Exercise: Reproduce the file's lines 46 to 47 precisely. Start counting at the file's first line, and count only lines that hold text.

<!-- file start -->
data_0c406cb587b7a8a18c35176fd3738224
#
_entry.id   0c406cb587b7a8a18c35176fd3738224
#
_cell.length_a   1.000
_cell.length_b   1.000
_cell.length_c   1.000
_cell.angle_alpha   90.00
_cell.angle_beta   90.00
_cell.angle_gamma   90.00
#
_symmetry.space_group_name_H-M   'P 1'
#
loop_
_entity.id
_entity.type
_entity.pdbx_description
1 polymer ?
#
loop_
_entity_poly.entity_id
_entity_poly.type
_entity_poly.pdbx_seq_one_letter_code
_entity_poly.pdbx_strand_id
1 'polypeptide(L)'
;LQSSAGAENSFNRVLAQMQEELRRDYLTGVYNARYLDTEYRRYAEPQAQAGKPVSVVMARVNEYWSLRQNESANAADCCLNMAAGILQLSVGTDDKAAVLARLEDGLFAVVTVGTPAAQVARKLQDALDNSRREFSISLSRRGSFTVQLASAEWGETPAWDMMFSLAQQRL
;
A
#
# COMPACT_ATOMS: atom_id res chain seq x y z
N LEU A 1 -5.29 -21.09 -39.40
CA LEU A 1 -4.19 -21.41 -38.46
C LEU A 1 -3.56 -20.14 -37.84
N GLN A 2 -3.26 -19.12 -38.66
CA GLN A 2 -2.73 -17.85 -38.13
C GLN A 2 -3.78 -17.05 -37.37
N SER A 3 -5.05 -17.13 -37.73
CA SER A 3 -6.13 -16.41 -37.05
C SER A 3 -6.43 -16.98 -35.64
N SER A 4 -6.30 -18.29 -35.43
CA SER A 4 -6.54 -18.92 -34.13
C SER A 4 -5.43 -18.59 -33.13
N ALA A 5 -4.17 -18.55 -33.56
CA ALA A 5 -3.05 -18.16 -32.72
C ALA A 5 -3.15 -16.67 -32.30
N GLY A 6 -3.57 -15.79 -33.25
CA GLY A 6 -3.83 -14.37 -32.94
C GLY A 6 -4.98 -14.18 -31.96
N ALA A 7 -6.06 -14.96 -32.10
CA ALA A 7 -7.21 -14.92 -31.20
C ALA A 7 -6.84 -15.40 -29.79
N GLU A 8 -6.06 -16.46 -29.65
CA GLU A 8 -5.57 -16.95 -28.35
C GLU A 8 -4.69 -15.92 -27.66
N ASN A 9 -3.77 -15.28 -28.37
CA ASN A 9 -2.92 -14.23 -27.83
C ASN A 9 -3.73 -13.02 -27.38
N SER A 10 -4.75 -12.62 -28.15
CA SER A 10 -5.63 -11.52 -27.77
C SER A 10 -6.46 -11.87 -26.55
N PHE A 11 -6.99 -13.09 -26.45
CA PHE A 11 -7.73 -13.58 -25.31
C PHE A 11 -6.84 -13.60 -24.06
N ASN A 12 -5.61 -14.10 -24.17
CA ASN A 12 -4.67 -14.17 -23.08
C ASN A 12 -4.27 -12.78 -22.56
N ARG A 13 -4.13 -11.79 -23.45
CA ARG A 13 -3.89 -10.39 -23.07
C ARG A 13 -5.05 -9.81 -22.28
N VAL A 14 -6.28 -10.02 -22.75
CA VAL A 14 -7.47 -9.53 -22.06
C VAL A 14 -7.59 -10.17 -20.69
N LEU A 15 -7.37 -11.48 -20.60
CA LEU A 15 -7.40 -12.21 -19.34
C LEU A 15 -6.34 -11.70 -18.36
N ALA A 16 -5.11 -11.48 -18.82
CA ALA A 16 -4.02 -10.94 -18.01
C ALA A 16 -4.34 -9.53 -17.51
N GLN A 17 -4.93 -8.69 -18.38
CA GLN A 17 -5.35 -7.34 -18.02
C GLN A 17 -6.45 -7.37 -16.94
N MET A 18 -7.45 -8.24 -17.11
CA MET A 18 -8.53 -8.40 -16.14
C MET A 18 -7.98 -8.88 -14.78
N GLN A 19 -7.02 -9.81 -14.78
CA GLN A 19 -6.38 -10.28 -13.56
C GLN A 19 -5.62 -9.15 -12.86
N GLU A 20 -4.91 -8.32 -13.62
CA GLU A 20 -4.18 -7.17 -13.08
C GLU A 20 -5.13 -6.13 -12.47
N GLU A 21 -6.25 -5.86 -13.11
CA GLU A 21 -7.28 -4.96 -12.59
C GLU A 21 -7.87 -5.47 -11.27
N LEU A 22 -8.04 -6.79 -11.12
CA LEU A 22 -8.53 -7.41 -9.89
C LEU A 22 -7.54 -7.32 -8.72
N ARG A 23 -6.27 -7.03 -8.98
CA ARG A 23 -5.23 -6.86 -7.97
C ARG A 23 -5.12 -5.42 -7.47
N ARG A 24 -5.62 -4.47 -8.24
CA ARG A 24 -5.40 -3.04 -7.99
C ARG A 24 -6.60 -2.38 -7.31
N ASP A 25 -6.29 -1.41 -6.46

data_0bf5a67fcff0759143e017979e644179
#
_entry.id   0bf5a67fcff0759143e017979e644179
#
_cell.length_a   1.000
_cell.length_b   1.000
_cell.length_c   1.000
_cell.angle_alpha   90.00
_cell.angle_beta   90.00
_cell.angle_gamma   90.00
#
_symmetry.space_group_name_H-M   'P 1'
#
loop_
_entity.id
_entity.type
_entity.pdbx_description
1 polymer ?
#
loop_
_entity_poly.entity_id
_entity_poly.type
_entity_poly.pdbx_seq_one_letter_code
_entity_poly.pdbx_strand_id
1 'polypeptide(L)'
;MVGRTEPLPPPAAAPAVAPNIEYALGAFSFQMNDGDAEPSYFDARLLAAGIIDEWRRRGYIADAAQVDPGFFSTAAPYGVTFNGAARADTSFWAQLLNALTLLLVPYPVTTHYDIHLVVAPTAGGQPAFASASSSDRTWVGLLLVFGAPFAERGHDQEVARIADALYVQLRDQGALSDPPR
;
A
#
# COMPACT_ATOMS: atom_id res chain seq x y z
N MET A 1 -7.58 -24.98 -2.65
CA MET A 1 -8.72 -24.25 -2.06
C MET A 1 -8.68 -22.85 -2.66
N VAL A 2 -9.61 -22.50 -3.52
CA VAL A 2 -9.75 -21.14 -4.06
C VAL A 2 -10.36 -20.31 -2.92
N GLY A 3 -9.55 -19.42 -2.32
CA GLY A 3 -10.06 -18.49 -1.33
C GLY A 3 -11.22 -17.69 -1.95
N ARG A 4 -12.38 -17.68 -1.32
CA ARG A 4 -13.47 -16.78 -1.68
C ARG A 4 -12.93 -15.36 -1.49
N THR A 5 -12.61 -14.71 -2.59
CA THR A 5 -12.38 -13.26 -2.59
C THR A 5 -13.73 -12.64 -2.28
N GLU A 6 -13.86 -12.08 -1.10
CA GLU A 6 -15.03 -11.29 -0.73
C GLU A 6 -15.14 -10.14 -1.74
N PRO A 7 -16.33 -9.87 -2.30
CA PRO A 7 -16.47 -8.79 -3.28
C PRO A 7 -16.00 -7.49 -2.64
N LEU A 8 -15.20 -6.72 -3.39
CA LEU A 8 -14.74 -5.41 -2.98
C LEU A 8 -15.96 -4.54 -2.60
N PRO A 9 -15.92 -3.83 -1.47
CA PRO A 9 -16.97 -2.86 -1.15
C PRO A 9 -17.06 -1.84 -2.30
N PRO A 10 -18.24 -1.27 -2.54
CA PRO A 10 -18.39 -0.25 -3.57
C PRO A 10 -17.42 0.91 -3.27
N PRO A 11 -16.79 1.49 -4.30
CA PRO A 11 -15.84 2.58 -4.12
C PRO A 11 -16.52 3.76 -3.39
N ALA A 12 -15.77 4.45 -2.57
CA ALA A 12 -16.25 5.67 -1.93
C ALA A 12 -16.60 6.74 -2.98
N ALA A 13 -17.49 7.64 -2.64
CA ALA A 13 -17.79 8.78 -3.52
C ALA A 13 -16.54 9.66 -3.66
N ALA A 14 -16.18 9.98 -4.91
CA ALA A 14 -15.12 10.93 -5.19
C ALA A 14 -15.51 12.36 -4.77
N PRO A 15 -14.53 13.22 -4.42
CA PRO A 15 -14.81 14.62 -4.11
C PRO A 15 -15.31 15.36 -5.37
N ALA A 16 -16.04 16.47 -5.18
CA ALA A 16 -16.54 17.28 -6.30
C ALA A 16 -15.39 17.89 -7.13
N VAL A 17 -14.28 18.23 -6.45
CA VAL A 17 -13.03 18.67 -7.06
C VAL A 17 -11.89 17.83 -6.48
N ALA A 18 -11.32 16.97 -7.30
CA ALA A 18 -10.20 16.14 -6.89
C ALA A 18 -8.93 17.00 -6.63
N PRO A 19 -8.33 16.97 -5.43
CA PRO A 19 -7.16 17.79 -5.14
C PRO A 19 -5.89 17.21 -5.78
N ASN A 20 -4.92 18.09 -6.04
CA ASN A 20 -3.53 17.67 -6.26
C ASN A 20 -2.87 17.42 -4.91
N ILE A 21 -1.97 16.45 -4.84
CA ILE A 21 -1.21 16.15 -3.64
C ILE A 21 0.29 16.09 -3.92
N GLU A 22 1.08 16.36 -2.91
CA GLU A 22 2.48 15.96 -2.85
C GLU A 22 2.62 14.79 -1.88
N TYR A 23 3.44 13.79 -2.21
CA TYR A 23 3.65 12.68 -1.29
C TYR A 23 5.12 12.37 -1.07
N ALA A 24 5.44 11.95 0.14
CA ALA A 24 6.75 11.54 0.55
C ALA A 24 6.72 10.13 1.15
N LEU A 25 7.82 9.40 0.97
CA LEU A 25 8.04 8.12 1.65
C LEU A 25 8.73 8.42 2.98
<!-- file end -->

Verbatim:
N GLY A 6 -3.57 -15.79 -33.25
CA GLY A 6 -3.83 -14.37 -32.94